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"My neck has been killing me the last few days." I typed into a forum for assistant editors. "Does anyone have good tips to help?" I hit send and hoped that someone would have a suggestion. My neck was stiff and in a lot of pain, but I was working on a pilot, and I felt like I didn't have time to get a massage or see a doctor. (Side note - you always have time to go to the doctor. Make that appointment you've been putting off. Work can and will wait.)
A few minutes later, a fellow assistant editor answered my prayers. "Have you been scripting a lot? Try moving the script to the center monitor, so you're not moving your head back and forth as much." Her words hit a chord in me. I HAD been scripting a lot, and the script was set up on the far left of my three monitors. I immediately created a new workspace in Avid. I could then hit a button, and the script I was working on would switch to the center monitor. Within two days, my neck pain went away.
After this experience, I became a little obsessed with ergonomics. Ergonomics is defined as design related to efficiency and comfort in the working environment. It might seem strange that there's a whole design philosophy based around the concept of comfort at work, but the average person spends 90,000 hours at work in their lifetime. In fact, many of us intuitively know that our body positioning at work affects how we feel. Just take a look at some of the satire articles on Reductress or The Onion. It's worth putting some thought into how ergonomics affects you.
I began searching for ways to improve how my body interacted with my work environment. Here are a few of the things I learned:
An interesting article titled “Sit Up Straight”: Time to Re-evaluate, published in the Journal of Orthopedic Sports & Physical Therapy, states that we may be very wrong about posture. They state, "The spine is a robust, adaptable structure to be trusted." They then go on to state, "In the absence of any good evidence that one posture exists to prevent pain, asking patients to work hard to achieve correct posture may set them up for a sense of failure and create more anxiety when their pain persists." No good evidence?! This idea shocked me. Could all of those years and articles about good posture be wrong? The authors of this article provide the illustration below:
What struck me about this illustration is the idea that there might not be a "good" universal posture. The natural differences in our spines may not be accounted for in ergonomics. Our bodies are all different, so who's to say that the same posture is best for everyone? Maybe sitting up straight is a relaxing and supportive posture for some, and maybe a slight slouch is better for others. I'm intrigued to see where this suggestion goes and what research can be done.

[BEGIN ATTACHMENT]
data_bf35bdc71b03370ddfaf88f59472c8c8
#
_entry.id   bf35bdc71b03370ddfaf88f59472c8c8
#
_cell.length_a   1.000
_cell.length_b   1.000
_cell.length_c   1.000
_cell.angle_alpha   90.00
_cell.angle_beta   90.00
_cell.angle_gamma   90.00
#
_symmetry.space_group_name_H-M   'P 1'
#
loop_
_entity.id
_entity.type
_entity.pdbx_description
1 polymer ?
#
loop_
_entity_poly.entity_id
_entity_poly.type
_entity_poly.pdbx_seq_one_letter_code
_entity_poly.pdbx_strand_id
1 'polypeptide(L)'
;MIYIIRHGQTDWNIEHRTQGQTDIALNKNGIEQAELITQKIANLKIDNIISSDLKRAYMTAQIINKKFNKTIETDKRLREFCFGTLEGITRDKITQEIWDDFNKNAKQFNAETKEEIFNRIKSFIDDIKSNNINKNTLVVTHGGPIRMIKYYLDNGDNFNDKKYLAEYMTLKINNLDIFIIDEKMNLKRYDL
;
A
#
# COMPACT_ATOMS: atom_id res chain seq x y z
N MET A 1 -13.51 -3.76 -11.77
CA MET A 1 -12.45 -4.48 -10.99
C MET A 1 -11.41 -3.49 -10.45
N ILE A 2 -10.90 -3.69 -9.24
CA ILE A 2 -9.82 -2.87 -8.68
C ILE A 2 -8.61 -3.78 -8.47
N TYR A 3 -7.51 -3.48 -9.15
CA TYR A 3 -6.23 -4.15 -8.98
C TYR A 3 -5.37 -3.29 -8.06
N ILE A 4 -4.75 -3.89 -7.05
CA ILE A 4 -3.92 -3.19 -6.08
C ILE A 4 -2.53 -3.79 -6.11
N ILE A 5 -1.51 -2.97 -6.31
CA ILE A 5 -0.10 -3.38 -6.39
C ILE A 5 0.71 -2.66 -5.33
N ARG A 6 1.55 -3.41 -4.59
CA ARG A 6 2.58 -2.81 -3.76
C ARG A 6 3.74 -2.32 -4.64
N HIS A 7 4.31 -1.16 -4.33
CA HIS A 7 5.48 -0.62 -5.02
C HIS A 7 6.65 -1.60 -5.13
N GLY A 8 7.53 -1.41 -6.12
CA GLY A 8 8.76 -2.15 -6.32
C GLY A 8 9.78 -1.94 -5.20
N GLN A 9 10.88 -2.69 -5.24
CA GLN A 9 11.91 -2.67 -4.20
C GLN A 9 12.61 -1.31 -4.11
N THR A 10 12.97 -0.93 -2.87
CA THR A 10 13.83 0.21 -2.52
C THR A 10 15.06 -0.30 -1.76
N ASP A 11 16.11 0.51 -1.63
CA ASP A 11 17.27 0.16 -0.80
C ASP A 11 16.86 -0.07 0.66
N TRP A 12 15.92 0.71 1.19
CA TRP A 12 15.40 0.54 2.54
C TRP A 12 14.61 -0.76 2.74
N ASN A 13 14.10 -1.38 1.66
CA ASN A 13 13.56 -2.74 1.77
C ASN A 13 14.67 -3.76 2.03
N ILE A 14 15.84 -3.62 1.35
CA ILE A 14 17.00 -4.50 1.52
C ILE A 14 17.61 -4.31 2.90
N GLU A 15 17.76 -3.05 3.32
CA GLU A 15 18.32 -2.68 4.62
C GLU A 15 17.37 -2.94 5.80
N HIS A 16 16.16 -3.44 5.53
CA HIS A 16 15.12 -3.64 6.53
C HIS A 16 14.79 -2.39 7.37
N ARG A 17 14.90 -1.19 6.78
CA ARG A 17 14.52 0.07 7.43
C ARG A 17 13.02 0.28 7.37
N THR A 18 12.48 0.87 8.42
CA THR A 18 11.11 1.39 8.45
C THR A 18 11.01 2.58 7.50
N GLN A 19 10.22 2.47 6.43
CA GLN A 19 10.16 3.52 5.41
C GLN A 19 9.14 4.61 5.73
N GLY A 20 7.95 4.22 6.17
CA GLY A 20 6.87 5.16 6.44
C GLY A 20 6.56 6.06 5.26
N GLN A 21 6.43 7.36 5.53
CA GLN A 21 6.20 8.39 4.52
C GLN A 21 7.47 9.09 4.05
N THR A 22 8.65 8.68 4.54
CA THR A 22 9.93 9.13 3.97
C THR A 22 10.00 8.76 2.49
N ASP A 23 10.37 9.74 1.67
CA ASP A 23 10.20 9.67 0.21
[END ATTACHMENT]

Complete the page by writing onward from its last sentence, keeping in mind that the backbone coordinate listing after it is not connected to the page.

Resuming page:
However, we've been consistently told by sources like WebMD and MayoClinic to sit up straight. They state that good posture relieves pressure on your joints and reduces muscle strain. Many articles even state that good posture can improve mood and breathing and reduce your chances of osteoporosis.
So, what are we to do if the science is undecided and divided?
My answer was to talk with my doctor and listen to my body. Talk to your doctor if you're concerned about back pain. I am not a doctor and cannot give you personalized advice. Here's my own story.
I found that sitting up perfectly straight was causing more back tension. I was activating muscles I didn't often use, causing muscle fatigue. I investigated my sitting position. I like to lean forward, so I need more lumbar support, which helps me maintain the natural curve of my spine.
I invested in an Aeron Chair and have friends who swear by Secretlab Chairs. The important thing is that these chairs come in different sizes based on height, so the lumbar support can hit the correct part of your spine. The height appropriateness also allows you to adjust the chair so that your knees can be bent at a 90-degree angle. My chair was still a bit too tall for me, so I also bought a footrest to help get that perfect angle.
These changes helped immensely. A chair that fits my body helps me sit in a relaxed position, greatly reducing my muscle strain and back pain. The footrest I use also has a nice roller feature which I use to give myself a foot massage in my home office.
Changing my chair has changed my life, even if science is a bit divided on the topic.
Headaches Come from Your Eyes and Neck
I have pretty good eyesight, so it never occurred to me to use glasses. However, one day a fellow assistant editor came into the office with a pair of yellow-tinted glasses. I asked her about the color tint, and she explained that it was to help reduce the blue light emitted from computer screens. She said it helped a lot with headaches. I was experiencing some headaches, so I decided to give it a try, and I had the same result: fewer headaches. My glasses are from Warby Parker, which has computer tint as an add-on. However, there are a lot of more budget-friendly options out there that have a similar tint.
My former boss kept a plug-in over-the-shoulder heating pad in her office. I have since tried one myself, and it has significantly reduced my tension headaches. The heat relaxes the neck and upper shoulder muscles, which, according to Mayo Clinic, is proven to help reduce tension headaches.
Thinking about how you currently use your body at work can help you figure out how to reduce strain and pain. It may require large changes like getting a new chair or desk, or sometimes it can even be as simple as keeping your head and neck forward.
Oh, and don't forget to check in with your doctor.
Do you have ergonomic tips for assistant editors? Let us know in the comments.